Are you weighing whether you can afford to take a summer vacation this year? You can in Michigan’s Upper Peninsula. We specialize in relaxation that doesn’t empty your wallet. Put together the most carefree summer vacation ever with these FREE things to do in the U.P.

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Play on over a thousand miles of free Great Lakes beaches.

The U.P. is one of the few places where the land touches three of the largest freshwater lakes in the world — Lake Huron, Lake Michigan and Lake Superior. With 1,700 miles of Great Lakes shoreline, most of it with free access, you will have no trouble finding a place to spread your blanket, toss a Frisbee, build a castle or splash in the water. Our beaches offer a variety of picturesque landscapes from towering dunes, soft, golden sand, black lava boulders and some of the most colorful stones you will ever see. Find a beach near where you are staying.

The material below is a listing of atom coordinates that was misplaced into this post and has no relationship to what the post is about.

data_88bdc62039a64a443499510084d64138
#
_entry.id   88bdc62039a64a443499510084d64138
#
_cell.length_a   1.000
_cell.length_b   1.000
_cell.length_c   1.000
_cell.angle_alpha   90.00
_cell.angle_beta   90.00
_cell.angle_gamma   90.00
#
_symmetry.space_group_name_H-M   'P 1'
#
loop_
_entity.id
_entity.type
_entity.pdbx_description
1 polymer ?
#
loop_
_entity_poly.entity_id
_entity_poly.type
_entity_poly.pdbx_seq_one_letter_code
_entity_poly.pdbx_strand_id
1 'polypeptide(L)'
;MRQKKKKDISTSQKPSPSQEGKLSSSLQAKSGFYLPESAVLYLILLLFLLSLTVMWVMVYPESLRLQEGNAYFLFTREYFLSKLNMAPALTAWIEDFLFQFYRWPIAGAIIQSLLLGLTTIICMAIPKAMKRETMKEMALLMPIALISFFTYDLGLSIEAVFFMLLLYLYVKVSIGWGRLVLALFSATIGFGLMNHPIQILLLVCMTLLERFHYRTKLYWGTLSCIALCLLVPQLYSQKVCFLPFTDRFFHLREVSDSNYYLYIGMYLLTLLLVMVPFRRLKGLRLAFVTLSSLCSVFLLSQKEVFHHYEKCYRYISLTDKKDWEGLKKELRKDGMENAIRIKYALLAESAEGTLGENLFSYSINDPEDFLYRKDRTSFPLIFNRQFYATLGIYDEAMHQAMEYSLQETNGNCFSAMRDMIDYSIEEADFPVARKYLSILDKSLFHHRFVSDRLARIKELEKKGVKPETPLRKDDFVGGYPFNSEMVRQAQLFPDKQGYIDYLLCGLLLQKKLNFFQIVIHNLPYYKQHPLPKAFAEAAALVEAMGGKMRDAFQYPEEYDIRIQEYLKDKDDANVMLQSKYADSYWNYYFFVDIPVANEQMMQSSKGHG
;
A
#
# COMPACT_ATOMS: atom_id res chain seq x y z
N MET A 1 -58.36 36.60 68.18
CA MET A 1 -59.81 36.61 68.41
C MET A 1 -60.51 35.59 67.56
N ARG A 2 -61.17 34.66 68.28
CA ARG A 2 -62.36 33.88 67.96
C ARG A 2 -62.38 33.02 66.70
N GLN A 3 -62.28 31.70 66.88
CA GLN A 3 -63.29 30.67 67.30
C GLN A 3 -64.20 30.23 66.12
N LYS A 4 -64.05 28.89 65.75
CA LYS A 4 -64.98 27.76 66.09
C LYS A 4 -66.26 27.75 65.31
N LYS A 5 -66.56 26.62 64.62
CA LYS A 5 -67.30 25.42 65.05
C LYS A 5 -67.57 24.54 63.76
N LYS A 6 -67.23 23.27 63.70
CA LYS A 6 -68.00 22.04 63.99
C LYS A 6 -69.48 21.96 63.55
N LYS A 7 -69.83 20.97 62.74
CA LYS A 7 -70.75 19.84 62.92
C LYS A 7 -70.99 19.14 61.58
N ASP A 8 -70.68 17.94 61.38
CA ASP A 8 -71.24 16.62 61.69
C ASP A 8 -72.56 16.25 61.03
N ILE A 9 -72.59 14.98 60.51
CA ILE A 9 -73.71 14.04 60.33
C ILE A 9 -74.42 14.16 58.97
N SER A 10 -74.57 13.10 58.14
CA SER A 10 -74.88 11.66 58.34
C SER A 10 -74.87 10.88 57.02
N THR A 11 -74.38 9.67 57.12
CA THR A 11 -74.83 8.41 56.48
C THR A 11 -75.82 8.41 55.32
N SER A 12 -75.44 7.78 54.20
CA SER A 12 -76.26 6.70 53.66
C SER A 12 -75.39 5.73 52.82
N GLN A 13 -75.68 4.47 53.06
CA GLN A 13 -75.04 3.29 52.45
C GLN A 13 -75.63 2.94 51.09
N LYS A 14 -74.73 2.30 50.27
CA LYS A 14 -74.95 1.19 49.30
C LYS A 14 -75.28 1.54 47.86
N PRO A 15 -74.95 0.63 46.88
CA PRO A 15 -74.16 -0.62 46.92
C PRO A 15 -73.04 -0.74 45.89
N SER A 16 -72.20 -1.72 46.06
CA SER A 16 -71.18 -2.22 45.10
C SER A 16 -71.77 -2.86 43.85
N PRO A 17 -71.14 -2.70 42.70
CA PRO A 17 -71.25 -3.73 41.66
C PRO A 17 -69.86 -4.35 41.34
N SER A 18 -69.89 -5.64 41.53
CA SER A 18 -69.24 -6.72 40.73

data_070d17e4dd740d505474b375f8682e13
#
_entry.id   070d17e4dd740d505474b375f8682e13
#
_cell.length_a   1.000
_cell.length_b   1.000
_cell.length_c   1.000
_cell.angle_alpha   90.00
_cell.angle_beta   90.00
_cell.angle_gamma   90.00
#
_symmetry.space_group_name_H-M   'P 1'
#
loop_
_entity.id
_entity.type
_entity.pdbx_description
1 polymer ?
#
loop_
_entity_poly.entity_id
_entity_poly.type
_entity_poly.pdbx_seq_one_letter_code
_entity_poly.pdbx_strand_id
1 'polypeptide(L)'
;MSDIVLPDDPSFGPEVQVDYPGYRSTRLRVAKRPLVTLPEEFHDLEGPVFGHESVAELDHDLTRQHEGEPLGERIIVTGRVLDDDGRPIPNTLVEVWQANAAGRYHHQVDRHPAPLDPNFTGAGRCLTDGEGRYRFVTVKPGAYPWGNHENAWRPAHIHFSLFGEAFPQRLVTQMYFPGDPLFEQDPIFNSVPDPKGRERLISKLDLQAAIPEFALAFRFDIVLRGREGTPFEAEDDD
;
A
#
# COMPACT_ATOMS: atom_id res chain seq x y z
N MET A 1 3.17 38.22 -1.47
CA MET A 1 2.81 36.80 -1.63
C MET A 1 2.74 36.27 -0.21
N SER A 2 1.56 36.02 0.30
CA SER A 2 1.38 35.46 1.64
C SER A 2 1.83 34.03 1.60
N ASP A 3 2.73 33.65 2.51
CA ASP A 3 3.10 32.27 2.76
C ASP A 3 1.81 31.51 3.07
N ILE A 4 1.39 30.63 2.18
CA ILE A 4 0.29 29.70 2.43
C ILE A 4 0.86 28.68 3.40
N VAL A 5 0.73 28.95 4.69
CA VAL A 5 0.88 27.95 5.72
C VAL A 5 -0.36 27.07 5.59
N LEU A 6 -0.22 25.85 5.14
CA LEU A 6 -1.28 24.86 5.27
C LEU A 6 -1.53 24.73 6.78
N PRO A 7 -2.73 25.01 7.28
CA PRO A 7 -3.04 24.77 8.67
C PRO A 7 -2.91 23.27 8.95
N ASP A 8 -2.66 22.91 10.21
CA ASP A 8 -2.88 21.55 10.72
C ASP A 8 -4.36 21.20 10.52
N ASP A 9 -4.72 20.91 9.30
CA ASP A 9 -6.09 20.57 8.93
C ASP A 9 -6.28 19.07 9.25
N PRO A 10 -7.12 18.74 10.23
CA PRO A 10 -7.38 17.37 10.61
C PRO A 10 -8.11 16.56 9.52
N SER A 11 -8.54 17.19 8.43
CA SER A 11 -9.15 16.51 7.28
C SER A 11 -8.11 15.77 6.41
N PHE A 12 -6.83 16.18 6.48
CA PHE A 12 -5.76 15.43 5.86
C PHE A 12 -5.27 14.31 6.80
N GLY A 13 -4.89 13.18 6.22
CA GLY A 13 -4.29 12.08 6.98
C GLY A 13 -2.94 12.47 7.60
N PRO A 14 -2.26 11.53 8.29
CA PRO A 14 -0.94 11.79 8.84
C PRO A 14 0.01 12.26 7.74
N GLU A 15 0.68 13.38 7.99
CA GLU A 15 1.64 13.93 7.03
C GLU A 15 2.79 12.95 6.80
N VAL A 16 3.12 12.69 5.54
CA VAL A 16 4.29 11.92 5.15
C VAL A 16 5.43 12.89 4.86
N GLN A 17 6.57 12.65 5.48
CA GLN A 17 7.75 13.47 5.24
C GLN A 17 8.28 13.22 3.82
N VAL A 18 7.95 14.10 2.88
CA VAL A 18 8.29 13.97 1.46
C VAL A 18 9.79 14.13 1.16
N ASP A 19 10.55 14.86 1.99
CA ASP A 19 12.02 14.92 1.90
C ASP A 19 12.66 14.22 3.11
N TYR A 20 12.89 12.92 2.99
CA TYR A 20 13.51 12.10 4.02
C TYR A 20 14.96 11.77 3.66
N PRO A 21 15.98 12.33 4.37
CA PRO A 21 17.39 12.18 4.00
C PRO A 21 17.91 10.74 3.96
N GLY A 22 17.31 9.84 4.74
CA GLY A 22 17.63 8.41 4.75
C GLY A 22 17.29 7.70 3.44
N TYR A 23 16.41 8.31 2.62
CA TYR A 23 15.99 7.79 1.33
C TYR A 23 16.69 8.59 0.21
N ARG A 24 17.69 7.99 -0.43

Visit 40+ historic U.P. lighthouses.

As you drive along the Great Lakes coasts, pull off to see our life-saving sentinels. Most U.P. lighthouses have weathered some of the most brutal storms since the mid-1800s. A few charge fees to tour the lighthouse keepers’ quarters or museums, but there is no cost to view or photograph them from the outside. Add these lighthouses to your itinerary.

Relax or play in 4,300 inland lakes.

You probably can’t visit all of the Upper Peninsula’s refreshing inland lakes in your lifetime, although it’s worth the challenge. If you like to swim, boat, fish, water ski, kayak, picnic or sit by the shore with a good book listening to the haunting call of the loons, make at least one of these lakes your summer destination. You can find free public access, beaches and parks at many of them. The largest inland lake is Lake Gogebic. Other popular places to spend days at a time are the Manistique Lakes, Trout Lake and Portage Lake. Choose a lake.

Explore free museums from Ironwood to Drummond Island.